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dc.contributor.authorGrumbach, Elizabeth
dc.date.accessioned2016-06-03T01:49:17Z
dc.date.available2016-06-03T01:49:17Z
dc.date.issued2015-04-10
dc.identifier.urihttp://hdl.handle.net/10106/25696
dc.descriptionPoster Presentationen_US
dc.description.abstractSince the creation of 18thConnect in 2010, our team has striven to answer what we see as a prevailing research question in the study of 18th-Century materials online. Scholarship based on 18th-Century digital collections can be difficult and time-consuming due to the generally poor nature of the transcriptions powering the user searches of these archives. While scholars who seek out specific authors and texts in these digital archives are usually successful, a reliable full text search of the 18th-Century archive could reveal a better understanding of our historical and rhetorical heritage. As a proof-of-concept investigation, 18thConnect created TypeWright, a tool that allowed users to correct the poor computer generated (via Optical Character Recognition [OCR] engines) output for 18th-Century print documents. TypeWright makes correction easy via an intuitive interface, harnesses the power of the crowd by allowing multiple correctors of a document at once, and ensures availability by storing and displaying corrections online. Importantly, our contracts with data providers have enabled us to offer completely corrected transcriptions to users interested in using the text for future digital work. Even more importantly, the corrected text is returned to these data providers and our 18thConnect search interface to enhance the searchability of these historical documents. In the past year, the 18thConnect and TypeWright team has seen an increased interest in using this tool in humanities classrooms and liberal arts programs around the world. Interestingly, these lessons and programs are using the TypeWright tool to teach diverse lessons ranging from a focus on service learning to technical encoding skills, digital edition building to research and search practices. This poster will illuminate the diverse ways that TypeWright can play a part in the classroom, while highlighting new developments added to the tool to cultivate each of these different use cases. Some of these developments include, but are not limited to: documentation on the 18thConnect help pages that provides resources for using TypeWright in the classroom; the addition of the Early English Books Online (EEBO) database and other content to the TypeWright-enabled documents in 18thConnect; the addition of a new tool, the Aletheia Web Layout Editor (AWL Editor) to the correction workflow to allow the tagging and encoding of marginalia and paratextual information; the possibility of working more collaboratively with a large team of editors with the new Live Edit mode.en_US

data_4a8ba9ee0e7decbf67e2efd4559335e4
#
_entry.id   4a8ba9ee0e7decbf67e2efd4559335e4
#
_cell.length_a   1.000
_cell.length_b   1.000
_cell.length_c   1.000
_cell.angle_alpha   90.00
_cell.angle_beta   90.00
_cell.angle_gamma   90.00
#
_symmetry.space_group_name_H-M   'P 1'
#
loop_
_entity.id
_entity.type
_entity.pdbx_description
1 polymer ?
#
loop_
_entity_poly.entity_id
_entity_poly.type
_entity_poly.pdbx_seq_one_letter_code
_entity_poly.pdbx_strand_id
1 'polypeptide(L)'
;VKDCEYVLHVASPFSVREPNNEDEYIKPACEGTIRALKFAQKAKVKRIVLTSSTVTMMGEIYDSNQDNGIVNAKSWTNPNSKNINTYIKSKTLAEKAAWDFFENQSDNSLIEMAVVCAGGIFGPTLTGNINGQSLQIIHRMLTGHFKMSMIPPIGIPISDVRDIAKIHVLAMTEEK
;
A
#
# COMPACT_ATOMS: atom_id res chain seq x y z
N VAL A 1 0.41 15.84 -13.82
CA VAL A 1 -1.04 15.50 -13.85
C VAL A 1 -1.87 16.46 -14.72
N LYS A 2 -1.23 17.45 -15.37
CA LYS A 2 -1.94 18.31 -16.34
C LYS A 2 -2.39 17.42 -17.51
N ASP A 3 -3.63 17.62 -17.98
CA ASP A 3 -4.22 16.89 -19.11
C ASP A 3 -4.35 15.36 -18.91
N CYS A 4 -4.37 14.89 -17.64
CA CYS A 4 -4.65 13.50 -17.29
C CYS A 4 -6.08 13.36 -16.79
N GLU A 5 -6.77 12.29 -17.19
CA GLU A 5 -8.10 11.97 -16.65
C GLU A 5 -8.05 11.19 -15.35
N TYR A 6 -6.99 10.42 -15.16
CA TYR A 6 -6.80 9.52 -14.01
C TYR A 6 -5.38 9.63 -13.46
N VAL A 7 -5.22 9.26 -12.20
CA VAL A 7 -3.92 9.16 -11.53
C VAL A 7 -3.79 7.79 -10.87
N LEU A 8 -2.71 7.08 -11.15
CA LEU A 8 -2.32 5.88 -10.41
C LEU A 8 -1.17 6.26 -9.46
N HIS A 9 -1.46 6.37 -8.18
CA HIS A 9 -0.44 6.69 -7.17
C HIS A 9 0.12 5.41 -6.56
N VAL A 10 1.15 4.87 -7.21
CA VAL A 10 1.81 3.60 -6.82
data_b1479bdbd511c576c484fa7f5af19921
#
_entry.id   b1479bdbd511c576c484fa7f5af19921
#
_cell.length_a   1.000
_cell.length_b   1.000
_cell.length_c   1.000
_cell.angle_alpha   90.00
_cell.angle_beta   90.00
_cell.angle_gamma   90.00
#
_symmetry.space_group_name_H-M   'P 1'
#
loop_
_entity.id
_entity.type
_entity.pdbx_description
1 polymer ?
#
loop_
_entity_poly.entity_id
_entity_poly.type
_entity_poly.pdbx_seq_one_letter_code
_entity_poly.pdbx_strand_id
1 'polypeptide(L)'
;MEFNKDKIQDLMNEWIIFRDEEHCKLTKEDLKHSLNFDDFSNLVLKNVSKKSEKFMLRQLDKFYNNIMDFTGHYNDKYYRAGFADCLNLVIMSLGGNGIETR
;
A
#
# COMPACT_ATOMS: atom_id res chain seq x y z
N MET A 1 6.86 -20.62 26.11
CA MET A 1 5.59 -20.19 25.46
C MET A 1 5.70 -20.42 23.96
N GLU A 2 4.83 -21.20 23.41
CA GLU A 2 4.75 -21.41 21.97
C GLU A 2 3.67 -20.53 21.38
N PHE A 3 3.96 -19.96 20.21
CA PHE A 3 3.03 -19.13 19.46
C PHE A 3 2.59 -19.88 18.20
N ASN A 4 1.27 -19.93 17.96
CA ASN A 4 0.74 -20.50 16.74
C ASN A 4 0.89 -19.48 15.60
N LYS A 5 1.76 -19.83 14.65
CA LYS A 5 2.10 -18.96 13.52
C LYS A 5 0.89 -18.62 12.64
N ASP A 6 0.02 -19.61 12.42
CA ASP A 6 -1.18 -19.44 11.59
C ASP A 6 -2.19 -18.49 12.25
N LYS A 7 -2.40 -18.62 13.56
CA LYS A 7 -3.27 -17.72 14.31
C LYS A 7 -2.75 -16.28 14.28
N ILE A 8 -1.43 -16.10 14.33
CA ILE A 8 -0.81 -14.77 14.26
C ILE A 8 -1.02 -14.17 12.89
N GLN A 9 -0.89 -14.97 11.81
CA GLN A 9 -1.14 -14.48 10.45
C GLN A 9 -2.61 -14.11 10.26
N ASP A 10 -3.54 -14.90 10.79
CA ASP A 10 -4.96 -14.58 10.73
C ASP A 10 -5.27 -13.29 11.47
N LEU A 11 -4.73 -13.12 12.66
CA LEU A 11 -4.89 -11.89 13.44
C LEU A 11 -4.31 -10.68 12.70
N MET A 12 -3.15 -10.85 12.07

dc.language.isoen_USen_US
dc.subject18thConnecten_US
dc.subjectDigital Collections -- Eighteenth-centuryen_US
dc.subjectOptical Character Recognitionen_US
dc.subjectOCRen_US
dc.subjectPedagogy -- toolsen_US
dc.titleTypeWright in the Classroom: Service Learning, Digital Edition Building, and Fostering Student Collaborationen_US
dc.typePresentationen_US


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